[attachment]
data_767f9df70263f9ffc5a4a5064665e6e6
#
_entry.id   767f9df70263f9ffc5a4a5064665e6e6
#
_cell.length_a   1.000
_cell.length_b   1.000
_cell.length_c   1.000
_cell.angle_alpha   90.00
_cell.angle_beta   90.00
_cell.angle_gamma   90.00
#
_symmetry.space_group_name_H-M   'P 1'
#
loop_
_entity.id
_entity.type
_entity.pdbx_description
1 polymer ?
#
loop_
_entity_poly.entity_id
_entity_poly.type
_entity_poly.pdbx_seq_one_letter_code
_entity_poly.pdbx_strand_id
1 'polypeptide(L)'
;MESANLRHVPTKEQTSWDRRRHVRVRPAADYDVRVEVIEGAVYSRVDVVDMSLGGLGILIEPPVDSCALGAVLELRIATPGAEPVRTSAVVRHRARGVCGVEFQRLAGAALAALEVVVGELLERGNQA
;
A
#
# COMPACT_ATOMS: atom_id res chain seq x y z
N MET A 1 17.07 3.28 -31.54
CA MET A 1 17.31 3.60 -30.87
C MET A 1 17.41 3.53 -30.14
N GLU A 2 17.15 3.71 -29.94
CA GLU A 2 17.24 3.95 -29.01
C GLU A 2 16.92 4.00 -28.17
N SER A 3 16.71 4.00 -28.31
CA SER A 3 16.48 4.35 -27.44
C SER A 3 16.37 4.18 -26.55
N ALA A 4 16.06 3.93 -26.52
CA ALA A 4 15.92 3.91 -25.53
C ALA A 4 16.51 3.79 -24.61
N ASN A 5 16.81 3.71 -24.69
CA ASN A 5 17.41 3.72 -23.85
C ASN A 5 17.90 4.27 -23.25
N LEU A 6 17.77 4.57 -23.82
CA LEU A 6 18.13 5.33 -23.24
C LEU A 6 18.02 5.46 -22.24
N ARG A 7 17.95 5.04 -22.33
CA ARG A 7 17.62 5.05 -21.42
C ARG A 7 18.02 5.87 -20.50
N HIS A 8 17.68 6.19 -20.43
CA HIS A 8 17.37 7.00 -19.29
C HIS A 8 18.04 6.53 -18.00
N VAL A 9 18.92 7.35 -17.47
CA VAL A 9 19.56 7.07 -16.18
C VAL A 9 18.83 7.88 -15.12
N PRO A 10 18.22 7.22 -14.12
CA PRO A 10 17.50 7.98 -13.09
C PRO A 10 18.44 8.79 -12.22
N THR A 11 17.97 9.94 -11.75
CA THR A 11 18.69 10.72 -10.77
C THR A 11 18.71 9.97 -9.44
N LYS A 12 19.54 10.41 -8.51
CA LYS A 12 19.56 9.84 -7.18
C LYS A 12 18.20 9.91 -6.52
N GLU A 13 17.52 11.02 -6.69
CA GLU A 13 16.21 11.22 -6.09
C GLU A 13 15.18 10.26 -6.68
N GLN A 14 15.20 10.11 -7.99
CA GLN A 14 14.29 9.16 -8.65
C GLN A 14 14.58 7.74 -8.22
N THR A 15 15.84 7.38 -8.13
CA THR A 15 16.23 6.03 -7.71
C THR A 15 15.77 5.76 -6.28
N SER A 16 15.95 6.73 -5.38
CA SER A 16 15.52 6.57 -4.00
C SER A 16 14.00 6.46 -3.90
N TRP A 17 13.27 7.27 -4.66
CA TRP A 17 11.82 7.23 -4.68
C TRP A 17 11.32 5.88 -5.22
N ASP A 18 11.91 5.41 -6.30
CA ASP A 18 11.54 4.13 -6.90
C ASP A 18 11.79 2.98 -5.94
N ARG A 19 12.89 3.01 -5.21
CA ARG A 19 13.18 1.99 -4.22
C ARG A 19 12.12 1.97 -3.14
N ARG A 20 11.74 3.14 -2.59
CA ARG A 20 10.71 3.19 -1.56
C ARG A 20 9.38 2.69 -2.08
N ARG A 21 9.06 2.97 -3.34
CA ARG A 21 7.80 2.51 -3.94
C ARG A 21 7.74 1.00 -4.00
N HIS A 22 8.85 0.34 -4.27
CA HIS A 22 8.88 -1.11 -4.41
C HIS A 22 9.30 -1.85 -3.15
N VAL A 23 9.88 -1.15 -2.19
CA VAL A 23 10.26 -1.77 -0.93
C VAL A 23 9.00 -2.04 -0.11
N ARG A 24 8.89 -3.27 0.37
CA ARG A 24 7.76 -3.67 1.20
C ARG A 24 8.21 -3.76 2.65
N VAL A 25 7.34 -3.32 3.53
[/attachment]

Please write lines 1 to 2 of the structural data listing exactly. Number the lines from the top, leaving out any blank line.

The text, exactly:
data_767f9df70263f9ffc5a4a5064665e6e6
#